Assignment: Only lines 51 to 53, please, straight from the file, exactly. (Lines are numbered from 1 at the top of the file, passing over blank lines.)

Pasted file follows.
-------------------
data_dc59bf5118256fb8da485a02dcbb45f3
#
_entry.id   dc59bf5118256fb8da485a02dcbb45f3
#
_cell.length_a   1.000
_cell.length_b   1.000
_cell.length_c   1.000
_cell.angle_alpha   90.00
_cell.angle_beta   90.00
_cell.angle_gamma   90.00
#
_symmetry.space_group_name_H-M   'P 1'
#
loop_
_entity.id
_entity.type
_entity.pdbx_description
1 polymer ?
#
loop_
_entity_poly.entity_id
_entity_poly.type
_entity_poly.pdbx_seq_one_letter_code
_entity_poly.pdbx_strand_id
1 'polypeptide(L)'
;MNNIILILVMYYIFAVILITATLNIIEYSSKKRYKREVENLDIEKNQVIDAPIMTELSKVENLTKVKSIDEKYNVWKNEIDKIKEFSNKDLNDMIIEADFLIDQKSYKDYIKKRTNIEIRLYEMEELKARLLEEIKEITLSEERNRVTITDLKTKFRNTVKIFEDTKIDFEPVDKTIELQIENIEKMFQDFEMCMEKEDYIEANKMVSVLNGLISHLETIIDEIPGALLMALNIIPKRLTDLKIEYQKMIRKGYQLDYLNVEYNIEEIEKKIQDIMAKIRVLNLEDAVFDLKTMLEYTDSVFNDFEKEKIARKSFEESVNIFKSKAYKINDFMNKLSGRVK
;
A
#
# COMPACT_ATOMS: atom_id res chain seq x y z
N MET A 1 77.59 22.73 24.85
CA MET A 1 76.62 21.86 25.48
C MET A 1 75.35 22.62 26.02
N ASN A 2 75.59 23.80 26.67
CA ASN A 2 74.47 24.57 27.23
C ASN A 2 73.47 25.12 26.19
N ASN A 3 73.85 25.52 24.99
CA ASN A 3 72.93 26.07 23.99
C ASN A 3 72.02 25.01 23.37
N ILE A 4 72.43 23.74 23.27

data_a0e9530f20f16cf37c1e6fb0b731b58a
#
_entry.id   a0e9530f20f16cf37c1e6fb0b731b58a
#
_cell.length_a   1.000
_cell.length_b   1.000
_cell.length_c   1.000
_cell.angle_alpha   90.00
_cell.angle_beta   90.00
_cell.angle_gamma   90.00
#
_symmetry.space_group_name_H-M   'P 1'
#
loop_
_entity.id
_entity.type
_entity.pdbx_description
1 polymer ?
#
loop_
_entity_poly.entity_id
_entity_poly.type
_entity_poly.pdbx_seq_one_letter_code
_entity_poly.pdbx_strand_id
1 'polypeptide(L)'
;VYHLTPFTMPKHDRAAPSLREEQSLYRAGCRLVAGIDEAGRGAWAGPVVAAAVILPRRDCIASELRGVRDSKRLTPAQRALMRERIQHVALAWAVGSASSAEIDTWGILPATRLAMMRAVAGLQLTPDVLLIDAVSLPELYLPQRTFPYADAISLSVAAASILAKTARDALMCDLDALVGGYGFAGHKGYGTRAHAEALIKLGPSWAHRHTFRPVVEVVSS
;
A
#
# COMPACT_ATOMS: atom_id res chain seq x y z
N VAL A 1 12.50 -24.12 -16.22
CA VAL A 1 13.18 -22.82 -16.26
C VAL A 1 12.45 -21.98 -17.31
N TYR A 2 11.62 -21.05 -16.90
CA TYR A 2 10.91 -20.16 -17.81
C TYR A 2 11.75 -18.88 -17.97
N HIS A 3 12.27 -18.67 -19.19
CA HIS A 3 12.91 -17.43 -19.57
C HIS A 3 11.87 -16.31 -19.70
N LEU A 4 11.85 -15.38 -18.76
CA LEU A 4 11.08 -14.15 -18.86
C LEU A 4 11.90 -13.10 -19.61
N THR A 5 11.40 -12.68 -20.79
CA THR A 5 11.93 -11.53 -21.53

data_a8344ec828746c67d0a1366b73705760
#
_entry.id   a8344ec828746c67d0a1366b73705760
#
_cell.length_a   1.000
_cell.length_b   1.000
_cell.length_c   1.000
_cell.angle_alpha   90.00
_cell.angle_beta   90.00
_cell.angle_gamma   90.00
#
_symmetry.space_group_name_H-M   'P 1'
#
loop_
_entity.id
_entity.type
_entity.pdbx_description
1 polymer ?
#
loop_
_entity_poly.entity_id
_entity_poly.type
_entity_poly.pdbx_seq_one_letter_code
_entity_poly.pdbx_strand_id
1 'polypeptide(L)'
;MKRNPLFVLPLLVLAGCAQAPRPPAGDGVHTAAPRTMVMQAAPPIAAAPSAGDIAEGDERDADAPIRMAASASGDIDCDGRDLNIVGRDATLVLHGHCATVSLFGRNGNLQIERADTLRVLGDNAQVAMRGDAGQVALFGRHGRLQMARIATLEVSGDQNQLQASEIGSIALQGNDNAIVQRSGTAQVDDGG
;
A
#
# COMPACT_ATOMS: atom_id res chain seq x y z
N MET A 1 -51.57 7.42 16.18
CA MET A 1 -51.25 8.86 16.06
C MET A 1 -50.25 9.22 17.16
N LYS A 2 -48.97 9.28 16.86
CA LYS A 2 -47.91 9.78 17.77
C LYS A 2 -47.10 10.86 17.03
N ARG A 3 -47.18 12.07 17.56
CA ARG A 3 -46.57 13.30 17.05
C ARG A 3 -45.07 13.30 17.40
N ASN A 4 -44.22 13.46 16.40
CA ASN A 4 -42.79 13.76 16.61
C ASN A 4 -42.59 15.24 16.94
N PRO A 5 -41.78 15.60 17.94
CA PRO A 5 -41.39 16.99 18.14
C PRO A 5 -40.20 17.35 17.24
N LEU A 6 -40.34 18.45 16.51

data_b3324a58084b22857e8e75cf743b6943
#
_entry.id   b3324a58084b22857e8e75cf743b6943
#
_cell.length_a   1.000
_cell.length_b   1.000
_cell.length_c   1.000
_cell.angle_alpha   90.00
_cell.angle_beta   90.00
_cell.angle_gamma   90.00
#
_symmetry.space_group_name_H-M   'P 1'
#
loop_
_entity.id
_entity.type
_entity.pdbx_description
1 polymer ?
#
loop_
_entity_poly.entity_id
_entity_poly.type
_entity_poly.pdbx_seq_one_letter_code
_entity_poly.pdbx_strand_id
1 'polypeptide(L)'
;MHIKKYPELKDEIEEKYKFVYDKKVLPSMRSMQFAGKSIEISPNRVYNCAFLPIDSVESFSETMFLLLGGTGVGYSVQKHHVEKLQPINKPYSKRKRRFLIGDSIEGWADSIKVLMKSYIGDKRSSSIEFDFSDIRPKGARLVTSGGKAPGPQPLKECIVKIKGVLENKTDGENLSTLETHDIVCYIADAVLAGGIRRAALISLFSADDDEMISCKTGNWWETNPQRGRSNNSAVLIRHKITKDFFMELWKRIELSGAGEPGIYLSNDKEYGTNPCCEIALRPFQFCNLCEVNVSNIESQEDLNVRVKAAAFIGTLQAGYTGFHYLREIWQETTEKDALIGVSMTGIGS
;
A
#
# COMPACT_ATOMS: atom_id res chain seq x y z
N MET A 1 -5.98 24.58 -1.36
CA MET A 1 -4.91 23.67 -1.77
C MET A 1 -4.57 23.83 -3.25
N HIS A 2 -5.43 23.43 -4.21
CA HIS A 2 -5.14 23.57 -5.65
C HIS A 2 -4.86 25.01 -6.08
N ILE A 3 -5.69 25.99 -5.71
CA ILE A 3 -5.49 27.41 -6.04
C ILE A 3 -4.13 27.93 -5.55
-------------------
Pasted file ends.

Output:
#
_symmetry.space_group_name_H-M   'P 1'
#